No Hope for Man

An Album By

The Tug Fork River Band

Review by

Listen now

The Tug Fork River Band might be best known for their song “Ex-Wives,” having put out what some call “the greatest lyric video of all-time.” (It’s readily available on YouTube.) In fact, I remember watching it when it first came out, but shortly thereafter the band faded away.
Out of a desire to “just play metal,” they parted ways with their former label, Wounded, and have self-released their second EP, No Hope for Man. It’s their fourth overall release, with a full-length also preceding it.

Recorded with Brian “Bone” Thornburn at Threshold Studios in Indianapolis — and “funded almost entirely by their Indiegogo campaign, which we are extremely grateful for,” guitarist Justin Foxworth tells me — No Hope for Man starts off great with “To the Wilderness Dead,” the sludge version of Maylene and the Sons of Disaster. It’s got a drawl, and it works incredibly well to set the backwoods tone they’re going for. “No Hope for Man” speeds it back up to metal levels, kicking the EP back into a furious mode.

The vocal growls are wonderful on this record. They start to incorporate some melody halfway through the piece to much less success, but with the slight distortion and pattern decisions made by vocalist Aaron Quinn, the . Overall, it’s a very straight-forward, no non-sense, Southern metal album. When they expand it to a full-release, if they work out their melodic parts and vary the guitar work, they’ll have no problem putting together a rockin’ record.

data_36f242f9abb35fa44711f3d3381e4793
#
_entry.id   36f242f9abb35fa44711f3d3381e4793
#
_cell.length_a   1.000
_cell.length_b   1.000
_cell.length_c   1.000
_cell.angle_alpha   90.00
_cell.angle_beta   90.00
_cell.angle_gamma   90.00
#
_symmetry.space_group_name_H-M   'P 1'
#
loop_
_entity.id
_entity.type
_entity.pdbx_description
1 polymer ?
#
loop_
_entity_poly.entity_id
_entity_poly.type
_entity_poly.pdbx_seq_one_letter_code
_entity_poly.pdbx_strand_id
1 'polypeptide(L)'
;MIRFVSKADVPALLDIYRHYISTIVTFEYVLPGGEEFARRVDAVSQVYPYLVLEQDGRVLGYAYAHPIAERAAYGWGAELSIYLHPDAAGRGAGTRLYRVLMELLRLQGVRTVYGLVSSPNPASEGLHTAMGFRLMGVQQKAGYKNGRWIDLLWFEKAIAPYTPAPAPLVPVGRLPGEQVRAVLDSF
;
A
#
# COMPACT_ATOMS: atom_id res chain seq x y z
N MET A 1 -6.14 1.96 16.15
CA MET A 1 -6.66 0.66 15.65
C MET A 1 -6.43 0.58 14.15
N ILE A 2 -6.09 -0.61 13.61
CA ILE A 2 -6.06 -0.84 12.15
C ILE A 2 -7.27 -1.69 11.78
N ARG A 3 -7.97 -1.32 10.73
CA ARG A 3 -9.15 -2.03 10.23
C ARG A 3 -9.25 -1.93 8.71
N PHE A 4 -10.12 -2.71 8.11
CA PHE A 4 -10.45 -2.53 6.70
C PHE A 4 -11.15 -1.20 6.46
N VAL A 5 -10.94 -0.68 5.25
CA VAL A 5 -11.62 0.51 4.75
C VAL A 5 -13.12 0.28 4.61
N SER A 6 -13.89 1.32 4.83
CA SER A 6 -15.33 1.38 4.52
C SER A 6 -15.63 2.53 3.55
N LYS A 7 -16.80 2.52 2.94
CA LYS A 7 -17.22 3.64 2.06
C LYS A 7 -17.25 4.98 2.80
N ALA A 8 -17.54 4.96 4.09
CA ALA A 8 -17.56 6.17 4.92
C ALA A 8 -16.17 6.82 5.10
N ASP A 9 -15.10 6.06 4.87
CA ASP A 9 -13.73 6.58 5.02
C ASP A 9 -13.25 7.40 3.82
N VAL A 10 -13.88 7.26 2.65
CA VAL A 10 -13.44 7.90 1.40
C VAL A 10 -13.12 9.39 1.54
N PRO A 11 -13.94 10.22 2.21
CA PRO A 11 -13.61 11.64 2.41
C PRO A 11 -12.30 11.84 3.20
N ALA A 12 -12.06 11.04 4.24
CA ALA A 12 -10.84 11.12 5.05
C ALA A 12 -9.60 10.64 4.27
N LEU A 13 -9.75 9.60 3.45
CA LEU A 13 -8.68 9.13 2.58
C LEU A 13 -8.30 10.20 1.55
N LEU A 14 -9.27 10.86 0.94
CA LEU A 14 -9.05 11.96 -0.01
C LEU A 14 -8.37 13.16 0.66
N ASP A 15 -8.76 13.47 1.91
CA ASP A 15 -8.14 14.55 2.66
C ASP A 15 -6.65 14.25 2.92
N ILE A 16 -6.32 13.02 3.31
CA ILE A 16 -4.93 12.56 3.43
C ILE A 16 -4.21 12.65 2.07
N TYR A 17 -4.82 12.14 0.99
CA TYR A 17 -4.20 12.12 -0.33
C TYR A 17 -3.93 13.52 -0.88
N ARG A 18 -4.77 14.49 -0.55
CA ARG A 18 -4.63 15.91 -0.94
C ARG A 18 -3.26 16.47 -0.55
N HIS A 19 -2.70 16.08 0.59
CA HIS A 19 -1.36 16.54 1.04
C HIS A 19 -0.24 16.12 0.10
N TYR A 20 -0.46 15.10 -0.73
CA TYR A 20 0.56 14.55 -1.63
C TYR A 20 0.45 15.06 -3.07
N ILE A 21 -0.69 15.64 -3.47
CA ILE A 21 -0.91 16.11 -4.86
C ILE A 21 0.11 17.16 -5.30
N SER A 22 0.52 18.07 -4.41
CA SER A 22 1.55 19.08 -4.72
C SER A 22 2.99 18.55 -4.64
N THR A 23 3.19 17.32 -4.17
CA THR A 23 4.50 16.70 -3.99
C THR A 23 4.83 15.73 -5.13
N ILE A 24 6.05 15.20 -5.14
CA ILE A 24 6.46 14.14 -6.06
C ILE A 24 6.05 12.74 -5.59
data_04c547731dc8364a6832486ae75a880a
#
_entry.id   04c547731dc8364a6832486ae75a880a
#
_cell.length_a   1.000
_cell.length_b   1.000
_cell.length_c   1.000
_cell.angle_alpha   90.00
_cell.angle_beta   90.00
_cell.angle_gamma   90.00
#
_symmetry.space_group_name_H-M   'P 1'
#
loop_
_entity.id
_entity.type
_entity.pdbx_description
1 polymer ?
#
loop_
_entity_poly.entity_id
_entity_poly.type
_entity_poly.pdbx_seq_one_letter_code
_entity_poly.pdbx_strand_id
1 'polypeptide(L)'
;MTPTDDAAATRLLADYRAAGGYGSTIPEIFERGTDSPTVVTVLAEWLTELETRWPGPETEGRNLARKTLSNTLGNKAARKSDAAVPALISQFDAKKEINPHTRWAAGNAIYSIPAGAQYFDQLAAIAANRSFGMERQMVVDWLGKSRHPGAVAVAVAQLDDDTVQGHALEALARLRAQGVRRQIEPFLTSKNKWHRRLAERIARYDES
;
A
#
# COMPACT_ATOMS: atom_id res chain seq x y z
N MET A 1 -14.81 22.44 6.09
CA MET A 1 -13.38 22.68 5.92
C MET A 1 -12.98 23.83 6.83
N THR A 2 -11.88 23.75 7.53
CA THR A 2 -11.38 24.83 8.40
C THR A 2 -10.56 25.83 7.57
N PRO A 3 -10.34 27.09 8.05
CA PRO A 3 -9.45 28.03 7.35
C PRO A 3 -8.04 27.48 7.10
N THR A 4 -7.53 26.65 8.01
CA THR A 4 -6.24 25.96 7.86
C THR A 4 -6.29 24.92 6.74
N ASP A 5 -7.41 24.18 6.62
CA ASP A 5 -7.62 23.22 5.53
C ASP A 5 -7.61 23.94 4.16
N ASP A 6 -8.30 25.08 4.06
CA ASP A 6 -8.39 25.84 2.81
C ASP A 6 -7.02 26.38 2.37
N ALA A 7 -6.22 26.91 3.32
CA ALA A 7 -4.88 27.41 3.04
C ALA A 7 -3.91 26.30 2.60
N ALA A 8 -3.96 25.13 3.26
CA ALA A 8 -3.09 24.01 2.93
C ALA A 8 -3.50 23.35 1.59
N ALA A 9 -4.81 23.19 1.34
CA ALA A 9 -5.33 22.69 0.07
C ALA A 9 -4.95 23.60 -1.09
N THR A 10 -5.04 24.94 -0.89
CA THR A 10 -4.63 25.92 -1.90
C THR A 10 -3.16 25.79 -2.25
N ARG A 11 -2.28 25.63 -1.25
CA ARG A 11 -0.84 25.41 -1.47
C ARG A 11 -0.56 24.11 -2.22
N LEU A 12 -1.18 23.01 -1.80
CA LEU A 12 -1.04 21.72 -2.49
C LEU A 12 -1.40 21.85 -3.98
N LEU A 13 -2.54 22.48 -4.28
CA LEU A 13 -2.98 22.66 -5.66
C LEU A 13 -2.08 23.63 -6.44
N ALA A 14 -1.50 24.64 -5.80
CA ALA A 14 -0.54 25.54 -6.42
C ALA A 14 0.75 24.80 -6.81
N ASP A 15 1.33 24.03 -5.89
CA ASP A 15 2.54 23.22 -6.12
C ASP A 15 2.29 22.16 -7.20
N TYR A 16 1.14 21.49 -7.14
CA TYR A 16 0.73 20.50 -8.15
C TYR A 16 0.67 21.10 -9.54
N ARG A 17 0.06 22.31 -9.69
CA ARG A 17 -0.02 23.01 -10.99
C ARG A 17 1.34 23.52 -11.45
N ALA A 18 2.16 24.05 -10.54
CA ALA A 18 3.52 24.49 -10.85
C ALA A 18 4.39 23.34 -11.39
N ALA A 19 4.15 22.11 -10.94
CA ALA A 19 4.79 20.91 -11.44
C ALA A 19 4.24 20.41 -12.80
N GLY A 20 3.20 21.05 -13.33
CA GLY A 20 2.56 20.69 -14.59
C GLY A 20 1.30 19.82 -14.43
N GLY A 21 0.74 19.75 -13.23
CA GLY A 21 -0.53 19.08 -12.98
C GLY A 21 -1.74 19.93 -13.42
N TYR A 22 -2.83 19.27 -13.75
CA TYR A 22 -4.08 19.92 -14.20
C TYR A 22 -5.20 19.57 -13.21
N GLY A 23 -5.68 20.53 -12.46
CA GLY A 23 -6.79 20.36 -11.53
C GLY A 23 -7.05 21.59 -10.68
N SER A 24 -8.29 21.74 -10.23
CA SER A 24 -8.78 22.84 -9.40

Imperial Triumphant - 2021

Alphaville’s Metal Renaissance

With influences that span Miles Davis and Stravinsky to Geddy Lee and Les Claypool, jazz metal force Imperial Triumphant is the epitome of genre-bending. HM contributing writer Andrew Voigt spoke with the band about their unique style, the massive bass presence in their music, and the rise and fall of civilization.


Photo by Alex Krauss

Full Feature
Atreyu- 2021

Atreyu's Baptism

At their core, Atreyu is a hard rock band with metal riffs and pop choruses. Now, after more than 20 years, the band has stepped boldly into their next chapter with a change in lineup and an album that proves the lifeblood of Atreyu is stronger than ever.


Photo by Ashley Osborn

Full Feature
Heaven's Metal: An Oral History of the Genesis of Christian Metal

Heaven's Metal

When rock emerged from blues and 'heavy metal' began to surface, faith-based metal acts also rose to start their own journeys. Initially shunned by both believers and non-believers, they were fighting for their spot at the table, ultimately building a legacy that would go on to change the genre forever. HM presents an oral history of the beginning of Christian metal music, featuring Guardian, Tourniquet, Holy Soldier, Whitecross, and, of course, Stryper.


Full Feature
All Features